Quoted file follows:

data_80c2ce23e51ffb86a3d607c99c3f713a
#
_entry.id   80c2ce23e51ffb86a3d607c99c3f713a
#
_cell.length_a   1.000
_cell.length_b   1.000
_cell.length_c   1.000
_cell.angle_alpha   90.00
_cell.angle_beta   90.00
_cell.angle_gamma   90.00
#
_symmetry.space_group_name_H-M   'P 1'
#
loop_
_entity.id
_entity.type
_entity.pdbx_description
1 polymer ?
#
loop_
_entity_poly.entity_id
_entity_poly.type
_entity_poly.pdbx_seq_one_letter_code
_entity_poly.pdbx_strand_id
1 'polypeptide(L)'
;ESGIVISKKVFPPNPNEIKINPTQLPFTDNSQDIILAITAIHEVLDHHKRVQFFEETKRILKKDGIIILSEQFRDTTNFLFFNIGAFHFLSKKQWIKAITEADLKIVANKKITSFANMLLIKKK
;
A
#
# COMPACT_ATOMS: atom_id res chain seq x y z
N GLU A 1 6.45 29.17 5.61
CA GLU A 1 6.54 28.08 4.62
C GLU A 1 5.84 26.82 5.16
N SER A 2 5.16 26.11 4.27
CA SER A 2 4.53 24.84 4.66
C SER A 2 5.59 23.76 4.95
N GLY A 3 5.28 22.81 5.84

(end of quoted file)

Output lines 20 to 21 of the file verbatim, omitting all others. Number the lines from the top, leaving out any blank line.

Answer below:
loop_
_entity_poly.entity_id